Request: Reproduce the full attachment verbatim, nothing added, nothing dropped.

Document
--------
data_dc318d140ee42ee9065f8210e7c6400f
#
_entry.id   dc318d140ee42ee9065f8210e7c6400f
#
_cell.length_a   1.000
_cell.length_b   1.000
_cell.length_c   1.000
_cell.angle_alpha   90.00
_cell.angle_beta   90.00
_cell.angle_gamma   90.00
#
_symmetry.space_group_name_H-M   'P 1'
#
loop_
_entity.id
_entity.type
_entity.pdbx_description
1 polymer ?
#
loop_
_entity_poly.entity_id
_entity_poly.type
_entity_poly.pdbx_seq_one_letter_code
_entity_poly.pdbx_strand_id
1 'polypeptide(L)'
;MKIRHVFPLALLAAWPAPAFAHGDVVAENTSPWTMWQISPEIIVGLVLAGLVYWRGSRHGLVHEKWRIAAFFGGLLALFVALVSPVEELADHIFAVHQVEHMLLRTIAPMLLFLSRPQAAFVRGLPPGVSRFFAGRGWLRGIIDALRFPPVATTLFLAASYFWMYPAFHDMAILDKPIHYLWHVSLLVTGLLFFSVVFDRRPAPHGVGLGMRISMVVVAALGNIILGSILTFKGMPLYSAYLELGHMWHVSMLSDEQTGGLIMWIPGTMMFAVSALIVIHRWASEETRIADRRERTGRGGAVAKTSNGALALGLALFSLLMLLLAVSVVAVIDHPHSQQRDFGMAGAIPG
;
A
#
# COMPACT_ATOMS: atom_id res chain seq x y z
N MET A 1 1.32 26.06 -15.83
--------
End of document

data_dc318d140ee42ee9065f8210e7c6400f
#
_entry.id   dc318d140ee42ee9065f8210e7c6400f
#
_cell.length_a   1.000
_cell.length_b   1.000
_cell.length_c   1.000
_cell.angle_alpha   90.00
_cell.angle_beta   90.00
_cell.angle_gamma   90.00
#
_symmetry.space_group_name_H-M   'P 1'
#
loop_
_entity.id
_entity.type
_entity.pdbx_description
1 polymer ?
#
loop_
_entity_poly.entity_id
_entity_poly.type
_entity_poly.pdbx_seq_one_letter_code
_entity_poly.pdbx_strand_id
1 'polypeptide(L)'
;MKIRHVFPLALLAAWPAPAFAHGDVVAENTSPWTMWQISPEIIVGLVLAGLVYWRGSRHGLVHEKWRIAAFFGGLLALFVALVSPVEELADHIFAVHQVEHMLLRTIAPMLLFLSRPQAAFVRGLPPGVSRFFAGRGWLRGIIDALRFPPVATTLFLAASYFWMYPAFHDMAILDKPIHYLWHVSLLVTGLLFFSVVFDRRPAPHGVGLGMRISMVVVAALGNIILGSILTFKGMPLYSAYLELGHMWHVSMLSDEQTGGLIMWIPGTMMFAVSALIVIHRWASEETRIADRRERTGRGGAVAKTSNGALALGLALFSLLMLLLAVSVVAVIDHPHSQQRDFGMAGAIPG
;
A
#
# COMPACT_ATOMS: atom_id res chain seq x y z
N MET A 1 1.32 26.06 -15.83